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Tackling money laundering in Tanzania: are private legal practitioners crime enablers or ineffectual and reluctant gatekeepers?

Eugene E. Mniwasa (Department of Management Sciences, The Institute of Finance Management, Dar es Salaam, United Republic of Tanzania)

Journal of Money Laundering Control

ISSN: 1368-5201

Article publication date: 6 June 2020

Issue publication date: 31 July 2021




This paper aims to examine the money laundering vulnerability of private legal practitioners in Tanzania, the involvement of these practitioners in money laundering activities and their role in preventing, detecting and thwarting money laundering and its predicate crimes.


The paper applies the “black-letter” law research approach to describe, examine and analyze the anti-money laundering law in Tanzania. It also uses the “law-in-context” research approach to interrogate the anti-money laundering law and to provide an understanding of factors impacting on the efficacy and readiness of private legal practitioners in Tanzania to tackle money laundering. The review of literature and analysis of statutory instruments and case law, reports of the anti-money laundering authorities and agencies and media reports-generated data are used in this paper. This information was complemented by data from interviews of purposively selected private legal practitioners.


Private legal practitioners in Tanzania are vulnerable to money laundering. There is an emerging evidence that indicates the involvement of some private legal practitioners in the commission of money laundering and/or its predicate crimes. The law designates the legal practitioners as reporting persons and imposes on the obligation to fight against money laundering. Law-related factors and practical challenges undermine the capacity of the legal practitioners to curb money laundering. Additionally, certain hostile perceptions contribute to the legal practitioners’ unwillingness, indifference or opposition against the fight against money laundering.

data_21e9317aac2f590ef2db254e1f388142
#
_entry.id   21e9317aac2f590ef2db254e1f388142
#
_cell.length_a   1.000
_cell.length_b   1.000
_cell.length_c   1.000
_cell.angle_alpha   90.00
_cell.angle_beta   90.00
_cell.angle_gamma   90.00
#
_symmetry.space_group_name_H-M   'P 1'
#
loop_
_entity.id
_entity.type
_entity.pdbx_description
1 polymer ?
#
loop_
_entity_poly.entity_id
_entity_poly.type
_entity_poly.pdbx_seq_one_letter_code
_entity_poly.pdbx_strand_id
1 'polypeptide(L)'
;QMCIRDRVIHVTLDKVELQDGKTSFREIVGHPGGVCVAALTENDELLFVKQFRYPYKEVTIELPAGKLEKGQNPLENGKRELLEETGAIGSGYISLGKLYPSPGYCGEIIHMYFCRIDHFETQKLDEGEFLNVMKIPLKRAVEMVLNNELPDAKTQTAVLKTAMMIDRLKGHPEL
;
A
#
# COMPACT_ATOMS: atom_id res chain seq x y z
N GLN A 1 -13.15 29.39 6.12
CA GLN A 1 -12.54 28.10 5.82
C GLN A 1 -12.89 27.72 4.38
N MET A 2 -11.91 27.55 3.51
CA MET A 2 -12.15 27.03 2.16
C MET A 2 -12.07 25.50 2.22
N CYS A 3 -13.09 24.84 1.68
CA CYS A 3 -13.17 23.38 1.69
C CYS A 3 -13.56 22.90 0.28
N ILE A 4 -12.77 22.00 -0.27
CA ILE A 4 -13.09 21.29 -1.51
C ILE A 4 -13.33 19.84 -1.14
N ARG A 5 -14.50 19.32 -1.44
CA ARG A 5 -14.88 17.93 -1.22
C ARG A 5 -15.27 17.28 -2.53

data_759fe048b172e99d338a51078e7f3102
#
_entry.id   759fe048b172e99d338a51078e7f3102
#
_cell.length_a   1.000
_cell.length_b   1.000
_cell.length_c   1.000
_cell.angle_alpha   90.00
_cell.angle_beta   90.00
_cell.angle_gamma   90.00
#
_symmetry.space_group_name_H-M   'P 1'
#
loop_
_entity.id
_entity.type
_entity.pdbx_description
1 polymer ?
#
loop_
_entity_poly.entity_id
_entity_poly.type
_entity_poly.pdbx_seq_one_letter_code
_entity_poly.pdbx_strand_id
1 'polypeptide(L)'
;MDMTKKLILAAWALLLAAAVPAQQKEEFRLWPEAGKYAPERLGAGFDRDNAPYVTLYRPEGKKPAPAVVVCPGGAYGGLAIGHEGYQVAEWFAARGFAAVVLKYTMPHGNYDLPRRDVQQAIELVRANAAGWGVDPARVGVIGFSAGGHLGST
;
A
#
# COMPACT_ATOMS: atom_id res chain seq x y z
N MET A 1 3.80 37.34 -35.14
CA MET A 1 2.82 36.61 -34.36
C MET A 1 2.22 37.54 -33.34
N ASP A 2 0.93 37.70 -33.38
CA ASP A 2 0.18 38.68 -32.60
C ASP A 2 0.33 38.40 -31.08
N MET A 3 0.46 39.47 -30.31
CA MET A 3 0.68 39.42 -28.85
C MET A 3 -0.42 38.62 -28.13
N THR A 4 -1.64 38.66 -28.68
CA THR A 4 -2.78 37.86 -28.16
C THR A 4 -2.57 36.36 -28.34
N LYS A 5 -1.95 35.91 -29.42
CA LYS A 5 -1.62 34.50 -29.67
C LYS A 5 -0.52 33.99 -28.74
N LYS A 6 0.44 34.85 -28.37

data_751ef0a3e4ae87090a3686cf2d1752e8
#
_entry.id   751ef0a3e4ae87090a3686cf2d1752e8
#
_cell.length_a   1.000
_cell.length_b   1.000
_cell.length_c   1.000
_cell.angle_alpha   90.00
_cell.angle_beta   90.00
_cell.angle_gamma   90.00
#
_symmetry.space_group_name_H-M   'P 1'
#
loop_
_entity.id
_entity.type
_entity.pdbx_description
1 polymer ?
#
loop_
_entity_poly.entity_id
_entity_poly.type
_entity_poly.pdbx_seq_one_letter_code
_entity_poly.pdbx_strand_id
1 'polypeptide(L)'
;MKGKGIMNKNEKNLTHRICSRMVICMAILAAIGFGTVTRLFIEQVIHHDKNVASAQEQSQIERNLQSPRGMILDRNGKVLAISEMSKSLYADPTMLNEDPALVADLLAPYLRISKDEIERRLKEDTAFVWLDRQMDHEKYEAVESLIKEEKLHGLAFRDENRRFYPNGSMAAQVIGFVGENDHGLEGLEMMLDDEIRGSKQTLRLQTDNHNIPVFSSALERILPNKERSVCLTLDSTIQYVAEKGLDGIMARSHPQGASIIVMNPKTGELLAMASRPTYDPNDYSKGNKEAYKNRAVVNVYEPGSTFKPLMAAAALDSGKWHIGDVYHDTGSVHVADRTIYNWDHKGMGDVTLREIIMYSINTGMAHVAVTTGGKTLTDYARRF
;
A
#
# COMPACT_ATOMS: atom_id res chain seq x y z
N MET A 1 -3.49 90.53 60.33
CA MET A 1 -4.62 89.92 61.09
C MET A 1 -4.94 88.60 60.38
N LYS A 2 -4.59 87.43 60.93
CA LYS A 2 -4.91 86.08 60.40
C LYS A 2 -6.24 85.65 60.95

Research limitations/implications

The paper underscores the need for Tanzania to reform its policy and legal frameworks to create enabling environment for anti-money laundering gatekeepers, including private legal practitioners to partake efficiently in the fight against money laundering. It also underlines the importance of incorporating the principles that govern the private legal practise to enable the practitioners to partake effectively in tackling money laundering.


This paper generates useful information to private legal practitioners, policy makers and academicians on issues relating to money laundering and its control in Tanzania and presents recommendations on possible policy and legal reforms that can be adopted and applied to augment the role of the legal practitioners in Tanzania to combat money laundering.



The author would like to thank anonymous reviewers who read the original manuscript and provided useful comments.

In conducting the research, the author did not receive any financial support from any third party. The author declares further that there is no conflict of interest in the research.


Mniwasa, E.E. (2021), "Tackling money laundering in Tanzania: are private legal practitioners crime enablers or ineffectual and reluctant gatekeepers?", Journal of Money Laundering Control, Vol. 24 No. 2, pp. 291-324.



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